Did Baizhang understand the dangers of spiritual bypassing and premature transcendence when the old man student asked to be released from his wild fox body? The passage seems to indicate that no, we cannot ignore cause and effect, but once we’ve faced it squarely, the dharma invites us to use it as the grounds for our awakening to this present life.
Not ignoring cause and effect is, for me, to find in practice the freedom to live whatever is happening or has happened as the path. Not to move beyond it but to conceptualize it and make it real as a grounding for awakening. The dharma I express is a queer dharma—my own dharma, and as such, it cannot be anything else. My hope then is that when I express it honestly and authentically, that others can receive it as their dharma. And maybe, when I am brave enough to accept that it is received—and that I am not rejected but am loved by this life—I can receive my dharma back from others and see how my life—with its specific differences—is actually a shared experience.
Five hundred lifetimes as a fox is my own life right now. But is it really even a punishment to be a wild fox? Even though I came to my practice as a means of escaping my body, that same practice ultimately requires a return and reconciliation with the body. And in returning to this foxy body, I have slowly come to have experiences of true joy within and through it. I am very confident that this will continue, and even though it is hard work, in practice I also have the opportunity to rest in the powerful silence of the mysterious not-two, a place of ease from which to work in the turbulent world of the relative and the ultimate, in neither and in both.
To awaken in this body and as this body is also the basis for recognizing the self not as something to cast aside or move beyond, but as an aspect of our dynamic, flowing, and relational life. Transgender students of the dharma have a wonderful opportunity to experience and enact this universal truth. Dr. Florence Ashley, a bioethicist and scholar, has repeatedly affirmed in their scholarship that gender and transition are not acts of unearthing a preconstituted image of the self, but instead a project of “actively creating ourselves” in a process Ashley calls “creative transfiguration,” which must occur in relationship with others.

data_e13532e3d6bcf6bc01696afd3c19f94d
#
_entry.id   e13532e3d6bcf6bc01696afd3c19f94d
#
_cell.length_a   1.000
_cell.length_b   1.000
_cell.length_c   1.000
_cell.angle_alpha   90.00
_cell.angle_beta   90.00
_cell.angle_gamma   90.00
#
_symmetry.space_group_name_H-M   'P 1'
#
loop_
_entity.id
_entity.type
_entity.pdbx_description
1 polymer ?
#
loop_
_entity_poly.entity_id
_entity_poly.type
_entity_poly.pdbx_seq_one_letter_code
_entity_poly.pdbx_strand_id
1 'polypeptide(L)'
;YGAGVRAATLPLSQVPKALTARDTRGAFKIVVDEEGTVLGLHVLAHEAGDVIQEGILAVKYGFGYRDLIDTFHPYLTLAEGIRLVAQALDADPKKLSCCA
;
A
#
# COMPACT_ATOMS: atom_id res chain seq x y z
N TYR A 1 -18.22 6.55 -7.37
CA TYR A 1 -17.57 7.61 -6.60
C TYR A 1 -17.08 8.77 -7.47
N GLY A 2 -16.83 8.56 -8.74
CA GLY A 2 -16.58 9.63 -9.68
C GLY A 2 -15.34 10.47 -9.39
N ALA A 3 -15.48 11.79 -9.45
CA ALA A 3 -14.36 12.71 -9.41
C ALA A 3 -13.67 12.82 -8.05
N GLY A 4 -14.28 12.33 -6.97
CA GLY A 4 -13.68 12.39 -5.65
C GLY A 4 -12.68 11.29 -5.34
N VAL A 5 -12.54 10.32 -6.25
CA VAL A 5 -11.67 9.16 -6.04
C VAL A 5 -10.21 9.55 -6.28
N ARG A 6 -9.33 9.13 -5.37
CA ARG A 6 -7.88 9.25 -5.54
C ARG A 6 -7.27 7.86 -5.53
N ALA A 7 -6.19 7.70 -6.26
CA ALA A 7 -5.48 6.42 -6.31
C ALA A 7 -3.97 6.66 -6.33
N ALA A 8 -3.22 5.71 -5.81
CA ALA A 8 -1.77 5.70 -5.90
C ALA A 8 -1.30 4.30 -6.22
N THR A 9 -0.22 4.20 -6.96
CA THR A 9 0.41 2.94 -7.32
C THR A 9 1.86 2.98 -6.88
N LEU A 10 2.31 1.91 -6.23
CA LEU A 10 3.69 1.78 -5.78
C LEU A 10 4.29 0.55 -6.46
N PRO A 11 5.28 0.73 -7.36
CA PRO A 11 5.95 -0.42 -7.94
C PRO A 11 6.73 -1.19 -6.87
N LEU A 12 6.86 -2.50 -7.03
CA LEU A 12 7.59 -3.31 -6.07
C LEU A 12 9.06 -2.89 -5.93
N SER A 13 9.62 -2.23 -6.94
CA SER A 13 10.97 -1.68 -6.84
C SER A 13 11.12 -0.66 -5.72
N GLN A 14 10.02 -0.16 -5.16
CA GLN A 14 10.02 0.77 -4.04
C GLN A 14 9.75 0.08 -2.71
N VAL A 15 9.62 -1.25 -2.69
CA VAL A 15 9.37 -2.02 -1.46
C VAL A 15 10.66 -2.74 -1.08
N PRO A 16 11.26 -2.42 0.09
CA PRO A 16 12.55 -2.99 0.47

When I read this, I felt strongly that it harmonized beautifully with descriptions of the bodhisattva way as inherently creative, playful, and imaginative. The fabulous images of the Mahayana sutras—with naga princesses turning into men or the Buddha’s male disciple, Shariputra, finding himself in the body of a goddess much to his awe and dismay—are an invitation to transform the wonderful powers of human imagination into tools of awakening. Imagination is not separate from reality but rather cognizes reality. We conceptualize the world through the lens of our imagination, and through imagination, we can reach out and create a pure land here and now, in this body, in this life, and in this world. This is the miraculous power of the Buddha and our birthright as humans.
We cannot ignore cause and effect. We cannot ignore this life, especially the painful, embarrassing, and frustrating parts of it. But through practice, we can transform these experiences into fuel for awakening—and not an awakening somewhere else beyond the rough edges of modern human life—but right here in the middle of it. That’s where you’ll find me—sometimes a queer student of the dharma, sometimes a mischievous fox, but always flowing on and moving forward, toward a deeper love for this messy world.